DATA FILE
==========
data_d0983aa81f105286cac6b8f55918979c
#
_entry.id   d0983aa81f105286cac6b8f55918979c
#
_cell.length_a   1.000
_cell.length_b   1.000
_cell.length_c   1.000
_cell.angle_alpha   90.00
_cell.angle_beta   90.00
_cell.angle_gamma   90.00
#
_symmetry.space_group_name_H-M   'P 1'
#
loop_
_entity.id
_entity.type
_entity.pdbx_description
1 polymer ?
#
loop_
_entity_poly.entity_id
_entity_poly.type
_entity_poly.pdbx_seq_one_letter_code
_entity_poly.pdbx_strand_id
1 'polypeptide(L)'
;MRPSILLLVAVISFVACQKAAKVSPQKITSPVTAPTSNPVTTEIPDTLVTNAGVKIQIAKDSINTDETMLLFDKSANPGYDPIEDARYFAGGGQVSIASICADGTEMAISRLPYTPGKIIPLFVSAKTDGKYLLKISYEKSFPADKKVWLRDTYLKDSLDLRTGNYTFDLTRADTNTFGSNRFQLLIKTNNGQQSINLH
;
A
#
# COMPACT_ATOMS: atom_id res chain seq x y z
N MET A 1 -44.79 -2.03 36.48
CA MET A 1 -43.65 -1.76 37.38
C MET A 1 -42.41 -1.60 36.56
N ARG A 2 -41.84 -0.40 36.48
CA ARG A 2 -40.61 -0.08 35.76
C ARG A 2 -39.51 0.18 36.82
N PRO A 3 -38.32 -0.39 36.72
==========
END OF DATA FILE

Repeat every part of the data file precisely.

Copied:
data_d0983aa81f105286cac6b8f55918979c
#
_entry.id   d0983aa81f105286cac6b8f55918979c
#
_cell.length_a   1.000
_cell.length_b   1.000
_cell.length_c   1.000
_cell.angle_alpha   90.00
_cell.angle_beta   90.00
_cell.angle_gamma   90.00
#
_symmetry.space_group_name_H-M   'P 1'
#
loop_
_entity.id
_entity.type
_entity.pdbx_description
1 polymer ?
#
loop_
_entity_poly.entity_id
_entity_poly.type
_entity_poly.pdbx_seq_one_letter_code
_entity_poly.pdbx_strand_id
1 'polypeptide(L)'
;MRPSILLLVAVISFVACQKAAKVSPQKITSPVTAPTSNPVTTEIPDTLVTNAGVKIQIAKDSINTDETMLLFDKSANPGYDPIEDARYFAGGGQVSIASICADGTEMAISRLPYTPGKIIPLFVSAKTDGKYLLKISYEKSFPADKKVWLRDTYLKDSLDLRTGNYTFDLTRADTNTFGSNRFQLLIKTNNGQQSINLH
;
A
#
# COMPACT_ATOMS: atom_id res chain seq x y z
N MET A 1 -44.79 -2.03 36.48
CA MET A 1 -43.65 -1.76 37.38
C MET A 1 -42.41 -1.60 36.56
N ARG A 2 -41.84 -0.40 36.48
CA ARG A 2 -40.61 -0.08 35.76
C ARG A 2 -39.51 0.18 36.82
N PRO A 3 -38.32 -0.39 36.72